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The Biologic Pulls Behind the Most Infamous Business Decisions

March 20, 2019 Joe Mechlinski

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We think with our hearts and guts as well as our heads, but the heart and gut brains complement the head brain in areas such as sorting information and strategizing. 

The brain in your heart and gut matter. This fact doesn’t diminish the importance of the brain in your head. The head brain has 86 billion neurons, the cells that process and transmit information. It’s where synapses, electrical impulses, and hormones talk to each other, which is what allows for consciousness and awareness. Most important, it’s what gives us the ability to identify patterns and make sense of the world.

In business, the head brain is what helps leaders craft strategies to rise to the top. "Winning and losing can’t be quantified. They are states of mind, and losing happens only when you give up," wrote Jack Welch, the former CEO of GE in his book, Winning: The Answers: Confronting 74 of the Toughest Questions. 

This doggedness is the head brain talking. It’s what turned Bill Gates’s vision in the early 1980s to design the intelligence of all household computers into a reality. For example, when he worked on an operating system for IBM, he insisted that he and Microsoft retain the copyright to the program, since he knew that other computer makers would want to copy it or use it. The MS-DOS operating system Gates created would become the pillar of Microsoft's empire.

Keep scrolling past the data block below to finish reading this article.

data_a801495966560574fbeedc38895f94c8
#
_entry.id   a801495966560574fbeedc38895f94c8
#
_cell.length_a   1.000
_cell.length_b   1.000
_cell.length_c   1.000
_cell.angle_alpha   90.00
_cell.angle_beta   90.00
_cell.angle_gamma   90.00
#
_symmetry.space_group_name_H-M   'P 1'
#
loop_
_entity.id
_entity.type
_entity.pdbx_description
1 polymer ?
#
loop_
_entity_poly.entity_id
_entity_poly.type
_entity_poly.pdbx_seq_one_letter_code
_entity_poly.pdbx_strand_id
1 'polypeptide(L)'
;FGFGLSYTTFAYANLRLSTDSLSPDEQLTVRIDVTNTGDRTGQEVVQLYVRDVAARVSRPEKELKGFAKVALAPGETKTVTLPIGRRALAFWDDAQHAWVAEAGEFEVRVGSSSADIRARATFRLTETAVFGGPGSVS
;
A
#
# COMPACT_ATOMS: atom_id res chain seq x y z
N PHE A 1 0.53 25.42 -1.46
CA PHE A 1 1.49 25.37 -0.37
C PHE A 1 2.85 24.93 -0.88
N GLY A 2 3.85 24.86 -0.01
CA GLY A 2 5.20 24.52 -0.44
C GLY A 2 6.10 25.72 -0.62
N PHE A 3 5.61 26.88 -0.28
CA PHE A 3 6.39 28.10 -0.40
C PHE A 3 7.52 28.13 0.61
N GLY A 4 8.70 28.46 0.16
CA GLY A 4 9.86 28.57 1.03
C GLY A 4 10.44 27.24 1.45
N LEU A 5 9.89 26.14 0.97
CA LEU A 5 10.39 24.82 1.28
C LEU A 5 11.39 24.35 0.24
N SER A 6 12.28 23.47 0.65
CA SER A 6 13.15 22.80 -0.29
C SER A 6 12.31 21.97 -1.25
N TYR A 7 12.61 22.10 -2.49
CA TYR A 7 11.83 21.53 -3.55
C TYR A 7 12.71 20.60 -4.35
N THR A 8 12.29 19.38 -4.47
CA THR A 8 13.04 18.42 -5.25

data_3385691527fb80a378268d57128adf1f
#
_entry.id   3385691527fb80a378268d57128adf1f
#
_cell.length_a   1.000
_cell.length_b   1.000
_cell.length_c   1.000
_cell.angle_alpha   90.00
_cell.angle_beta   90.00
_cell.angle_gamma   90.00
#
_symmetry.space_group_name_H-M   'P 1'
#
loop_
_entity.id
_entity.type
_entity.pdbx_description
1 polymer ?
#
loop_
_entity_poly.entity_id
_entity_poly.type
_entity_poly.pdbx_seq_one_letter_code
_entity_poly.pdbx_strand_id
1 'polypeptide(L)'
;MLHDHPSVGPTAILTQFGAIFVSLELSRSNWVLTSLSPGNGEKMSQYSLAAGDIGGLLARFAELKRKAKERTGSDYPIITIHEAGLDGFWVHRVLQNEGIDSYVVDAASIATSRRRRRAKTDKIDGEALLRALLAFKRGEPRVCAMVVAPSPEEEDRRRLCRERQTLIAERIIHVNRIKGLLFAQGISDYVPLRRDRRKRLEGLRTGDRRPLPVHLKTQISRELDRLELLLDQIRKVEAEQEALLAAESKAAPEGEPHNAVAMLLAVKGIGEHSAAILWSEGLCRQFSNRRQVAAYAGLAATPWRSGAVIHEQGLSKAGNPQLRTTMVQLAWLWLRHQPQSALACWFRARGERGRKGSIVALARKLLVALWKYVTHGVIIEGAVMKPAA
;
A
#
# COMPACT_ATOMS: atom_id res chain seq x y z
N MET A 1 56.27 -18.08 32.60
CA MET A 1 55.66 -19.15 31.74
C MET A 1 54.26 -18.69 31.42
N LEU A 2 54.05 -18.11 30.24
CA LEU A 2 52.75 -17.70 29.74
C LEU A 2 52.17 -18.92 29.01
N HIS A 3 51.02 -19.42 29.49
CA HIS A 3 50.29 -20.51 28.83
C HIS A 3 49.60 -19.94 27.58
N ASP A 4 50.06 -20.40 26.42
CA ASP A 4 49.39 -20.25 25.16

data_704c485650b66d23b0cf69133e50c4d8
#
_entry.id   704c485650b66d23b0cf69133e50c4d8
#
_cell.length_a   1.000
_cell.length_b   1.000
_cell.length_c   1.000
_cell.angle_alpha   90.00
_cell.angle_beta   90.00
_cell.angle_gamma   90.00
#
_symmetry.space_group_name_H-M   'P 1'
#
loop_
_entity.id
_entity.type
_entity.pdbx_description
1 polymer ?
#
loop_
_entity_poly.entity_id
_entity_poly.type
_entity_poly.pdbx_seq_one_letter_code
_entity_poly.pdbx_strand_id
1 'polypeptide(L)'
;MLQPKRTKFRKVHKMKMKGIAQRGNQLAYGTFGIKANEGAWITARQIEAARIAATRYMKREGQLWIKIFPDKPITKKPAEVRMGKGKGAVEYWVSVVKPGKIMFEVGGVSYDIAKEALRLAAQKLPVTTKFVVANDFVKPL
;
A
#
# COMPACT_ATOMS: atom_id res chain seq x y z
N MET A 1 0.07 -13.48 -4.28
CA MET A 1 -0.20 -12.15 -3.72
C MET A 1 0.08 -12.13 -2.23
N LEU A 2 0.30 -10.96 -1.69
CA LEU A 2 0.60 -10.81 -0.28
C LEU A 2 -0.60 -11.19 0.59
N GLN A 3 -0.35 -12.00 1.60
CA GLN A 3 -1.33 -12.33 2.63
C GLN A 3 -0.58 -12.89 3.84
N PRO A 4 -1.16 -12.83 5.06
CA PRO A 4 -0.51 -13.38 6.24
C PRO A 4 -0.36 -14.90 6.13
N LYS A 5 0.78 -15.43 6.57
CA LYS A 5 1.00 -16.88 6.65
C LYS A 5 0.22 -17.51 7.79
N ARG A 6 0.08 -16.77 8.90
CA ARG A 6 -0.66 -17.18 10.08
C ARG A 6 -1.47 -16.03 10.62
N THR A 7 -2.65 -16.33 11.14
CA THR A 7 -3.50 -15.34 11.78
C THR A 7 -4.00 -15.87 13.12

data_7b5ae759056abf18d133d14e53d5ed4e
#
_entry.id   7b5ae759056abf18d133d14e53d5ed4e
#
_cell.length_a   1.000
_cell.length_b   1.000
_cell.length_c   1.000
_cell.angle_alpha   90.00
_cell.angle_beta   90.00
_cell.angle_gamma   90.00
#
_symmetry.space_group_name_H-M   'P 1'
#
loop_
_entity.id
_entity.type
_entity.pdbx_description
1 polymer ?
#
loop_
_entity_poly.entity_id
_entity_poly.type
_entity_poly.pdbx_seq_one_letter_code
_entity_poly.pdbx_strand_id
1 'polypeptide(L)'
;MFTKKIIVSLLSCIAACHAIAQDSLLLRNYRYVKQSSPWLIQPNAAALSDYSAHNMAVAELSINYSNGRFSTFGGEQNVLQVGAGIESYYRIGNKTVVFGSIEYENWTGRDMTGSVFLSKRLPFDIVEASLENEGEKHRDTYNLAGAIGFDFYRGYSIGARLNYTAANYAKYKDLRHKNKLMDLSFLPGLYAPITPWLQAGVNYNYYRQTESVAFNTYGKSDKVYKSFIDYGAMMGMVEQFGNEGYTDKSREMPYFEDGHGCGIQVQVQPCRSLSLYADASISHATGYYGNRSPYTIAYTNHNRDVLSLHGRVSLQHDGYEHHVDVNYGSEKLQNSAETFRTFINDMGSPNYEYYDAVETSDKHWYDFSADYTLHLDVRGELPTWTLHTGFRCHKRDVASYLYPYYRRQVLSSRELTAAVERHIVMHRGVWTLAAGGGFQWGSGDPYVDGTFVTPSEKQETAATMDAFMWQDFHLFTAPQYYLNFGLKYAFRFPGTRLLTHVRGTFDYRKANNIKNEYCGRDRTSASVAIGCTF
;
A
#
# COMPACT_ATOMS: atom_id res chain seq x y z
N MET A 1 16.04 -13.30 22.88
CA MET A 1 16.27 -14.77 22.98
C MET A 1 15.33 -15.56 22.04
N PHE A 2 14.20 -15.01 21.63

Jeff Bezos is another example. His start was in computers. He identified patterns and trends in the way people were beginning to use the internet. Through his observations, he recognized the potential for an online bookseller. 

After identifying more patterns about the way people shopped for books online, he saw the possibility of turning Amazon into one of the largest retailers in the world. Despite losing money every quarter, year after year, his head brain provided him with the fortitude to stay confident in the plan he charted.

Amazon and Microsoft have one glaring shortcoming: they don’t take into account the brains in the heart and gut. Through the Bill and Melinda Gates Foundation, Bill Gates has helped solve some of the world’s outstanding health and education problems. But just imagine how the company may have benefited had Gates decided to incorporate the foundation into the business. So, as I said, the head brain is great at processing information – but the heart brain injects feeling into that process. 

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